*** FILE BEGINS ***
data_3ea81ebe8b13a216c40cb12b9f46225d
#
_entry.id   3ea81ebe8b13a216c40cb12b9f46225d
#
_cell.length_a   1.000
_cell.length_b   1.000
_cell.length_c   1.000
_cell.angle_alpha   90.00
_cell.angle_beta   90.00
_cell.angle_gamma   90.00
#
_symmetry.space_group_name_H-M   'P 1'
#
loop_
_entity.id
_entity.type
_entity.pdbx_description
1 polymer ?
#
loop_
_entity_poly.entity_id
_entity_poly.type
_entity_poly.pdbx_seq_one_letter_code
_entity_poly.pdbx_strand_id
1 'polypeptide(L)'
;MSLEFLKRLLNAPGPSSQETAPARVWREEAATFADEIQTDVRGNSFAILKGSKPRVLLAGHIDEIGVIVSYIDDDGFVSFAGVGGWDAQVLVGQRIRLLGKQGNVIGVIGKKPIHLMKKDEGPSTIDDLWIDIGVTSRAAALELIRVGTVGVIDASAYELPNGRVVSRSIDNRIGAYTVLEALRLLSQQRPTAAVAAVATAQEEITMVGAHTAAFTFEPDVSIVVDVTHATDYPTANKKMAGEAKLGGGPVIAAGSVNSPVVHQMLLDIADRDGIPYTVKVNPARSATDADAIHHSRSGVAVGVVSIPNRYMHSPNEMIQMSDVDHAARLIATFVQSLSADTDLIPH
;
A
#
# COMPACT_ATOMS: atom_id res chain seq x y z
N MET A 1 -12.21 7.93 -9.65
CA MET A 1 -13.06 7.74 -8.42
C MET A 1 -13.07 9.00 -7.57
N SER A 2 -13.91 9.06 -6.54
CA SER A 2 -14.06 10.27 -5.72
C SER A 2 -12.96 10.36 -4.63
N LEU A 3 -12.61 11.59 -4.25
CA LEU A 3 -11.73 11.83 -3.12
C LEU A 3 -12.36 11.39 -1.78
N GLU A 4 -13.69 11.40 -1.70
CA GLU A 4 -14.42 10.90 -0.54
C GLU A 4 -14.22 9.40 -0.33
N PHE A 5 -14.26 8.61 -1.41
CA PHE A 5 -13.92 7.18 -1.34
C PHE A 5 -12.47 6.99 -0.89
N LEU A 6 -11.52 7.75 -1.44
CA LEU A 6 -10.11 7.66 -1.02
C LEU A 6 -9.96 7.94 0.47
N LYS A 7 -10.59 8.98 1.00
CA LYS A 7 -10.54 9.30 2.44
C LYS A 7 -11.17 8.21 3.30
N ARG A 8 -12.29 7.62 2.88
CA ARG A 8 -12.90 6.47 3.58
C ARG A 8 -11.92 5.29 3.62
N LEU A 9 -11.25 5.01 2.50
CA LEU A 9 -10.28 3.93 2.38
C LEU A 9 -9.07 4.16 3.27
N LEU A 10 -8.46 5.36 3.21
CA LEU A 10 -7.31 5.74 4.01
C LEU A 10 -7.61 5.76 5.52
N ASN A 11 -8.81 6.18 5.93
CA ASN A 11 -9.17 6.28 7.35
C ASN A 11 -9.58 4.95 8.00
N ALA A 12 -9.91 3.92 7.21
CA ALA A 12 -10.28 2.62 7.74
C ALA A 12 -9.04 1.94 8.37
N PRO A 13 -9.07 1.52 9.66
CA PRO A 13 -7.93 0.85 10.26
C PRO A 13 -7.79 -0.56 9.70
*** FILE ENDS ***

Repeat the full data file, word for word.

data_3ea81ebe8b13a216c40cb12b9f46225d
#
_entry.id   3ea81ebe8b13a216c40cb12b9f46225d
#
_cell.length_a   1.000
_cell.length_b   1.000
_cell.length_c   1.000
_cell.angle_alpha   90.00
_cell.angle_beta   90.00
_cell.angle_gamma   90.00
#
_symmetry.space_group_name_H-M   'P 1'
#
loop_
_entity.id
_entity.type
_entity.pdbx_description
1 polymer ?
#
loop_
_entity_poly.entity_id
_entity_poly.type
_entity_poly.pdbx_seq_one_letter_code
_entity_poly.pdbx_strand_id
1 'polypeptide(L)'
;MSLEFLKRLLNAPGPSSQETAPARVWREEAATFADEIQTDVRGNSFAILKGSKPRVLLAGHIDEIGVIVSYIDDDGFVSFAGVGGWDAQVLVGQRIRLLGKQGNVIGVIGKKPIHLMKKDEGPSTIDDLWIDIGVTSRAAALELIRVGTVGVIDASAYELPNGRVVSRSIDNRIGAYTVLEALRLLSQQRPTAAVAAVATAQEEITMVGAHTAAFTFEPDVSIVVDVTHATDYPTANKKMAGEAKLGGGPVIAAGSVNSPVVHQMLLDIADRDGIPYTVKVNPARSATDADAIHHSRSGVAVGVVSIPNRYMHSPNEMIQMSDVDHAARLIATFVQSLSADTDLIPH
;
A
#
# COMPACT_ATOMS: atom_id res chain seq x y z
N MET A 1 -12.21 7.93 -9.65
CA MET A 1 -13.06 7.74 -8.42
C MET A 1 -13.07 9.00 -7.57
N SER A 2 -13.91 9.06 -6.54
CA SER A 2 -14.06 10.27 -5.72
C SER A 2 -12.96 10.36 -4.63
N LEU A 3 -12.61 11.59 -4.25
CA LEU A 3 -11.73 11.83 -3.12
C LEU A 3 -12.36 11.39 -1.78
N GLU A 4 -13.69 11.40 -1.70
CA GLU A 4 -14.42 10.90 -0.54
C GLU A 4 -14.22 9.40 -0.33
N PHE A 5 -14.26 8.61 -1.41
CA PHE A 5 -13.92 7.18 -1.34
C PHE A 5 -12.47 6.99 -0.89
N LEU A 6 -11.52 7.75 -1.44
CA LEU A 6 -10.11 7.66 -1.02
C LEU A 6 -9.96 7.94 0.47
N LYS A 7 -10.59 8.98 1.00
CA LYS A 7 -10.54 9.30 2.44
C LYS A 7 -11.17 8.21 3.30
N ARG A 8 -12.29 7.62 2.88
CA ARG A 8 -12.90 6.47 3.58
C ARG A 8 -11.92 5.29 3.62
N LEU A 9 -11.25 5.01 2.50
CA LEU A 9 -10.28 3.93 2.38
C LEU A 9 -9.07 4.16 3.27
N LEU A 10 -8.46 5.36 3.21
CA LEU A 10 -7.31 5.74 4.01
C LEU A 10 -7.61 5.76 5.52
N ASN A 11 -8.81 6.18 5.93
CA ASN A 11 -9.17 6.28 7.35
C ASN A 11 -9.58 4.95 8.00
N ALA A 12 -9.91 3.92 7.21
CA ALA A 12 -10.28 2.62 7.74
C ALA A 12 -9.04 1.94 8.37
N PRO A 13 -9.07 1.52 9.66
CA PRO A 13 -7.93 0.85 10.26
C PRO A 13 -7.79 -0.56 9.70